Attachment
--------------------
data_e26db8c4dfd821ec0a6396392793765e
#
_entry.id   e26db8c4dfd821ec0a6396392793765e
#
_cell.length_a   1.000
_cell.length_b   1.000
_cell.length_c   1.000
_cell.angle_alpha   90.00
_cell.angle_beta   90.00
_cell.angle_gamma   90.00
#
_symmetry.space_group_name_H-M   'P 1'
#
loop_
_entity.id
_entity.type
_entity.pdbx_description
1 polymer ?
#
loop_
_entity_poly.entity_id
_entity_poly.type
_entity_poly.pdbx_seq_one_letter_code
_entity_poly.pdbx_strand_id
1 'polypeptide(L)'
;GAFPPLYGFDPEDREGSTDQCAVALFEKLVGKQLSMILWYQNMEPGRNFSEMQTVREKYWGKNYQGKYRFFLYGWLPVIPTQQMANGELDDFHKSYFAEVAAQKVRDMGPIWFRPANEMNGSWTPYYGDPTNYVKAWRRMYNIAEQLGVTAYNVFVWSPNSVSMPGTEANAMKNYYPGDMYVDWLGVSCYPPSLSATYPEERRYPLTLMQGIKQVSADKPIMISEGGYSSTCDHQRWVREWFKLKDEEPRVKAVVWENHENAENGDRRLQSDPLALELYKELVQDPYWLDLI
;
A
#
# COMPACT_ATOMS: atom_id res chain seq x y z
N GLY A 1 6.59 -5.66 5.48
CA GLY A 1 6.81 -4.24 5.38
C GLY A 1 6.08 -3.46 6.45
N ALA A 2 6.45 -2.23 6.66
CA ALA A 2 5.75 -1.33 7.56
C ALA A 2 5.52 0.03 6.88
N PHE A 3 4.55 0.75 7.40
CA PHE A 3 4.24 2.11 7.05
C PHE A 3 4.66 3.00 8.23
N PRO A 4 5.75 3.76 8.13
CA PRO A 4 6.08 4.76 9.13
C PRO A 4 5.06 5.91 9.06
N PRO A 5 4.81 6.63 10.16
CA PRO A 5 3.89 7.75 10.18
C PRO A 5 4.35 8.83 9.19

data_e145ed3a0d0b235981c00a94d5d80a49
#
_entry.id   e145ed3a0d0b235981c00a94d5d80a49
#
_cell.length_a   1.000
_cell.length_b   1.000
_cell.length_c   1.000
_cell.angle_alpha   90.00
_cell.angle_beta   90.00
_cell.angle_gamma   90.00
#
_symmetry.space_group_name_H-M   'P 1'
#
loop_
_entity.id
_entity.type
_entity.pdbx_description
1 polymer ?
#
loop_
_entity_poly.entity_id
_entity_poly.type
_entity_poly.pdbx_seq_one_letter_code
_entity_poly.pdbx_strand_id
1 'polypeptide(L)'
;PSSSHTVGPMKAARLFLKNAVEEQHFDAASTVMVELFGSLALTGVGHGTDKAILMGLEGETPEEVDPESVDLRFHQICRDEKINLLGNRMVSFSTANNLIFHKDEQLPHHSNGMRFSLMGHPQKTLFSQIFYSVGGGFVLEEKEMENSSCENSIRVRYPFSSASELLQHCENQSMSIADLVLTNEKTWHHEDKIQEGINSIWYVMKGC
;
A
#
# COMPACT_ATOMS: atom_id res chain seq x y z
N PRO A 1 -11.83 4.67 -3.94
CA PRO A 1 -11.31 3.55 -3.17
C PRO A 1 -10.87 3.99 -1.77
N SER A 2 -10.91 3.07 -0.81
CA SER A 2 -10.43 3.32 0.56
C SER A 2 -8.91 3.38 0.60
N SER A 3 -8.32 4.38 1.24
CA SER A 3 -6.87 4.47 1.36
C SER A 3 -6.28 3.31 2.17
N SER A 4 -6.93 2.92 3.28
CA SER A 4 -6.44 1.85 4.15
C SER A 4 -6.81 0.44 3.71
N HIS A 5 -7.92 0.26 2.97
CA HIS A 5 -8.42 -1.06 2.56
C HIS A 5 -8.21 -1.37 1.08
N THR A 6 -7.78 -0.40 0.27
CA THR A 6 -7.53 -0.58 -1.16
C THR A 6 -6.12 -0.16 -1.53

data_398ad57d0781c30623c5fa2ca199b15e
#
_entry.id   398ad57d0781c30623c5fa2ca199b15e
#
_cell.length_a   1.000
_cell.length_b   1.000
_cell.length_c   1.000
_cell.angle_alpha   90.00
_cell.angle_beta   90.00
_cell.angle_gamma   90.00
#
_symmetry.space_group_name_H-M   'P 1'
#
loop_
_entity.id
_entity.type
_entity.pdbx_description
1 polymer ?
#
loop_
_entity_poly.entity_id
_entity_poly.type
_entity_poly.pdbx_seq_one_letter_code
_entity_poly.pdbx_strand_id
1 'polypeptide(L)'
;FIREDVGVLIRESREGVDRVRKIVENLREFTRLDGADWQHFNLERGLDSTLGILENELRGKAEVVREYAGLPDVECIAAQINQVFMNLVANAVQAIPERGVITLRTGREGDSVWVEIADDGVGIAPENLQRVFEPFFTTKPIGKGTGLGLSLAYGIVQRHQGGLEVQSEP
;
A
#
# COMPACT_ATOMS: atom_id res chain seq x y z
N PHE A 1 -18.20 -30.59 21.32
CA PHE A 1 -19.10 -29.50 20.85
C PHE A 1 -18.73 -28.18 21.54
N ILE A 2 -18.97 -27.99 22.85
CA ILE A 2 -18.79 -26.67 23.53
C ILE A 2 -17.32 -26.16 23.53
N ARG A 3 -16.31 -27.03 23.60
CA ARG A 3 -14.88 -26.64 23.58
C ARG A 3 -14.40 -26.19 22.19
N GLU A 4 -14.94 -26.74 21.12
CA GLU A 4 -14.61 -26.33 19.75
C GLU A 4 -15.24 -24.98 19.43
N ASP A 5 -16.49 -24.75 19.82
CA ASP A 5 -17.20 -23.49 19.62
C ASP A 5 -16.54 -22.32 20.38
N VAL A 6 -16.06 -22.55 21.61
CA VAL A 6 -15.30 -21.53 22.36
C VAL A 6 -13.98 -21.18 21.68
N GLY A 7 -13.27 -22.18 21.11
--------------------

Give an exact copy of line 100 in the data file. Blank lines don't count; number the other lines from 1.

_cell.length_c   1.000